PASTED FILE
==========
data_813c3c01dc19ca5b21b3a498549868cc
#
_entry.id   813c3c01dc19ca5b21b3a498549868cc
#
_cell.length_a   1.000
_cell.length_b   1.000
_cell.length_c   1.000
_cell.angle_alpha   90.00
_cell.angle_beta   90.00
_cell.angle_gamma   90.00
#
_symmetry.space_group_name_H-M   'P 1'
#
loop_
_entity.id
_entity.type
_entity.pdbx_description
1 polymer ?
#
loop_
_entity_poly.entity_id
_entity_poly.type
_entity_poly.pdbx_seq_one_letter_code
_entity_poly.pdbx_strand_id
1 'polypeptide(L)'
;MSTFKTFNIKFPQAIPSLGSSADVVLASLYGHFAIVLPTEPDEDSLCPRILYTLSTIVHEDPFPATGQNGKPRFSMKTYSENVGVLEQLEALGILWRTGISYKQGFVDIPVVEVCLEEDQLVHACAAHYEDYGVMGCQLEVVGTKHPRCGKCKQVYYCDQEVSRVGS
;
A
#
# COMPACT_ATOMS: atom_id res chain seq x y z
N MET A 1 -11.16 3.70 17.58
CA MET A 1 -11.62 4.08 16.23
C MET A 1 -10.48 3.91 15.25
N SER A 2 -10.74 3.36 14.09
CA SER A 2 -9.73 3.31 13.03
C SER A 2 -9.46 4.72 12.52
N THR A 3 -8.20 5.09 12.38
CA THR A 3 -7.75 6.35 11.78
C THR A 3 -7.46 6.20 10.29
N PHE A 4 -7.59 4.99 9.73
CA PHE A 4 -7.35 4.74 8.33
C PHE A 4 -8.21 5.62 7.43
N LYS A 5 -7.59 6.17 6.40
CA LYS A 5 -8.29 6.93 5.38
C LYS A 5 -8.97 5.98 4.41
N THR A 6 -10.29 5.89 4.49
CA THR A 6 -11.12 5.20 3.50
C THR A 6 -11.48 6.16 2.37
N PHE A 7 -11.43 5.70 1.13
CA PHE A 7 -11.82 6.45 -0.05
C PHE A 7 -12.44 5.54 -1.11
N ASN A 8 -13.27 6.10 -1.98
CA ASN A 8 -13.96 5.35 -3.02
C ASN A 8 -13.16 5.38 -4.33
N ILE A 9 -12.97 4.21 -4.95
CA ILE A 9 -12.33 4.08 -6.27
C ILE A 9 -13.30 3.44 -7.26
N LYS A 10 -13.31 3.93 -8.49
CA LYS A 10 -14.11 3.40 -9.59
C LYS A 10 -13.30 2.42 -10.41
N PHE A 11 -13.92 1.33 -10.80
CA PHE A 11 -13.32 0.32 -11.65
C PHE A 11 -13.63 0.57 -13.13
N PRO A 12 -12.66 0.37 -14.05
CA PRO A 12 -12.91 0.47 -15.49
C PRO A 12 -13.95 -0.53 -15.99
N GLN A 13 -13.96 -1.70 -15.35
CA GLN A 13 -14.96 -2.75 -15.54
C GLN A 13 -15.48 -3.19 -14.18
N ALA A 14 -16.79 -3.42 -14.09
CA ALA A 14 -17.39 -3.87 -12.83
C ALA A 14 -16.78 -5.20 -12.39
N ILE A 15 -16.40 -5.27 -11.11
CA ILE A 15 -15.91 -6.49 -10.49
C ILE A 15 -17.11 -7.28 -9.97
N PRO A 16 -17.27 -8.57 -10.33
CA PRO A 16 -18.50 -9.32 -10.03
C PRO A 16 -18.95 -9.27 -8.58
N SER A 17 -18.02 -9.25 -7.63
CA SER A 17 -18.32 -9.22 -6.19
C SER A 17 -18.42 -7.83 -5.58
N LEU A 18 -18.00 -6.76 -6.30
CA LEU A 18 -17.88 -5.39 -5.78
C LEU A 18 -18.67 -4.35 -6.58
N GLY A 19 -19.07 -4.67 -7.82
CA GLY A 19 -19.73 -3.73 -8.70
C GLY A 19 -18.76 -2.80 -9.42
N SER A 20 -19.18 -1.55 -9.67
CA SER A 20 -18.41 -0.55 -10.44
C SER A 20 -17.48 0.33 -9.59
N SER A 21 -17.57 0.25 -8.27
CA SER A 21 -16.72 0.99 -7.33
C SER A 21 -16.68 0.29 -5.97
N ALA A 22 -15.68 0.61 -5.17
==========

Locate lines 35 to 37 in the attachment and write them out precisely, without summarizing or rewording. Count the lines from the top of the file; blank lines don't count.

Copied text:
CA SER A 2 -9.73 3.31 13.03
C SER A 2 -9.46 4.72 12.52
N THR A 3 -8.20 5.09 12.38